I'm trying to figure out how to best serve our customers that are switching to Lotus Notes from Microsoft Outlook. When we launched eProductivity, we designed it to be the ultimate productivity application for Lotus Notes users. Our marketing plan didn't include getting people to switch to Lotus Notes from something else. Frankly, I didn't expect anyone would.
I was wrong.
We are learning that people are switching to Lotus Notes in order to use eProductivity, but many of these people have never used Lotus Notes before. The numbers are very small right now, but they are growing.
I should point out that these are individual users, not enterprise deployments. At least not yet. Typically, these are people that learn about David Allen's Getting Things Done® (GTD®) Methodology from a book, web site, seminar, or conference, get hooked on the idea of increasing personal productivity, learn that David Allen uses and recommends Lotus Notes and eProductivity. They then Google for these tools and install them.
Traditionally, Lotus Notes has not been been sold directly to end-users and an end-user wanting to get started or seeking answers can find it challenging, even though IBM has a huge collection of support material. Those that are successful in finding, buying, downloading, and installing Lotus Notes have no problem installing eProductivity, but I frequently hear of people having small questions or problems setting up POP3 or IMAP and Lotus Notes. While I'm thrilled that non-Notes users are finding value in the solution we have to offer, if someone switches to Lotus Notes from Outlook because of my product I want to do what I can to help ensure that their experience with Lotus Notes is a positive one.
I've always thought that Lotus Notes is the ultimate Information Manager, long before GTD and eProductivity came along. At present, Notes is positioned as a solution for IT and enterprises. What I'm seeing is interest from individuals. You can see the obvious gap. This gap represents an opportunity, if IBM can find ways to make this experience easier for new users.
Here's a Tweet thread from this afternoon, between @RapunzelMAP and @unconntam that illustrates this point:
@uconntam Excellent post Tam. I'm having almost same problem. I'm SO excited about eProductivity, everything I ever dreamed of however..
@uconntam I wasn't a Lotus Notes user before, but migrated especially to get 'eProductivity' but can't get Hotmail (POP3) into Lotus Notes..
@uconntam & until I do that, I can't really download the eproductivity template. :oS searched everywhere on the web but realised that..
@uconntam ..this is a bigger issue than I potentially thought. I KNOW that Outlook users etc would migrate [to Lotus Notes] to gain something like eproductivity!
And here's comment (#34) from Ed Brill's recent post: Doing Things Different:
I'm one of those tiny, unimportant, single license Notes users (both on Mac and PC) and I only got excited about Notes because of Eric Mack's eProductivity software. The combination of the two has completely obliterated any thoughts I might have about ever going back to Outlook, Apple Mail & OmniFocus.Ed quickly respond to the above post:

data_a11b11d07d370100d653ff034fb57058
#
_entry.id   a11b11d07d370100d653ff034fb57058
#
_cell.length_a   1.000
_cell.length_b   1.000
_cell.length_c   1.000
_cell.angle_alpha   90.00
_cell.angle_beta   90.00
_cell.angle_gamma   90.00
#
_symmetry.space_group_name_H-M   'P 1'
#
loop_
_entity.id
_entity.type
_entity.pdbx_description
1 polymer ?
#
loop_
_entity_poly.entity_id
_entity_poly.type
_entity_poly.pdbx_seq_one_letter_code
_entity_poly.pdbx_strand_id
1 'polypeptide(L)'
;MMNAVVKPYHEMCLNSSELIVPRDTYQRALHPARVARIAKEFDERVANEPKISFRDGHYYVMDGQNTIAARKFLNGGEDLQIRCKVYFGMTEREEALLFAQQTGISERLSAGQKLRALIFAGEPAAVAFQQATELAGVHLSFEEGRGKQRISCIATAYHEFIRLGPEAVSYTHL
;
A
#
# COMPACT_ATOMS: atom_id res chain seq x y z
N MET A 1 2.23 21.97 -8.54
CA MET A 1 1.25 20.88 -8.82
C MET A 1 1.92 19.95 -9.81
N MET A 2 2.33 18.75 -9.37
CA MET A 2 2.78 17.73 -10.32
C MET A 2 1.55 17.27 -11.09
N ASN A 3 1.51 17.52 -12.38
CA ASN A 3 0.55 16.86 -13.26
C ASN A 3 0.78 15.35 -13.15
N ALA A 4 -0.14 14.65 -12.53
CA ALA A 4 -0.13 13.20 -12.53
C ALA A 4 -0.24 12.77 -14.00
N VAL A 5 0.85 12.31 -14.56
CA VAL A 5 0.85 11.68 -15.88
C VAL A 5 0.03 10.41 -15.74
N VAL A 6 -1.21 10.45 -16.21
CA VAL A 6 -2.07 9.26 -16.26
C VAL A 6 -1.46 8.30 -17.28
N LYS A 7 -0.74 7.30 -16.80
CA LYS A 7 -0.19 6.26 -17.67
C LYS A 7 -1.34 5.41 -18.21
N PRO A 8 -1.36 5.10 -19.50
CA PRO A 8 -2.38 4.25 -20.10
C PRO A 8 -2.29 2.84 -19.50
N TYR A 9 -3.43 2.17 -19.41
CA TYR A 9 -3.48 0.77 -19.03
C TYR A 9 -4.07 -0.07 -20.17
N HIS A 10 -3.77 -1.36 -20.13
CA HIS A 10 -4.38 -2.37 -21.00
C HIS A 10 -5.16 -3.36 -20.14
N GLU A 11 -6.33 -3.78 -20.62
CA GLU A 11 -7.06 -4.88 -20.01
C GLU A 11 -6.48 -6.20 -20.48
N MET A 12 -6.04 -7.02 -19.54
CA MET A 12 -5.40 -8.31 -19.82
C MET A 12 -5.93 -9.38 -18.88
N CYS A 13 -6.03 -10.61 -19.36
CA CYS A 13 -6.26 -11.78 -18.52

My conversation with Eric Mack at the GTD Summit was the best [Lotus Notes] ad I could have ever heard. In 5 minutes, he dispelled every myth I'd had and corrected every wrong impression [about IBM Lotus Notes]...
However, I feel very much alone in the Lotusphere because I have had trouble getting the help I need when I get stuck. All the answers I find seem to come back to: talk to your system admin.(I am the SysAdmin! I don't have an IT department at home. Plus, none of it is Mac-specific.) That's not going to make me change back to my old system, but it has begun to affect my enthusiasm for a product I was completely enamored with about a month ago...
@34 Tam, Eric is right, we are not oriented enough to supporting individual end-users. I would like to be able to do something more like the Symphony part of our website (symphony.lotus.com) but we will take some time to get to that. My team is trying to make some short-term website adjustments to help you and others like you.This is encouraging. I should also add that last week I had an encouraging discussion with Michael Masterson of IBM Lotus about this and I'm hopeful that his tweet will come true and that he will make it easier for individuals to purchase, download, and install Lotus Notes. But that's only part of the challenge. Since Notes has historically been an enterprise application there are virtually no end-user focused communities for end-users of Lotus Notes that I am aware of (other than our Notes on Productivity forums which are not very active at this time).
I'm delighted to read Ed's response and I believe IBM will adapt, but I don't know how long that will take. I'm not sure what I'm asking here, but I thought I would share the above and then put these two questions to the community to discuss:
1. What does this mean for IBM? Is it a good thing that individuals want to purchase and install Lotus Notes for personal use instead of Outlook, Entourage, or another app? Or, should IBM stay the course and focus on selling to the enterprise and SMB market?
2. What can we in the yellow community do help these people get started? What resources (blogs, web sites, etc.) can we point them to?
Update: Independent from my writing this post, I received a few emails today from people offering ideas. I have written to them to ask them to post their thoughts here or to give me permission to do so.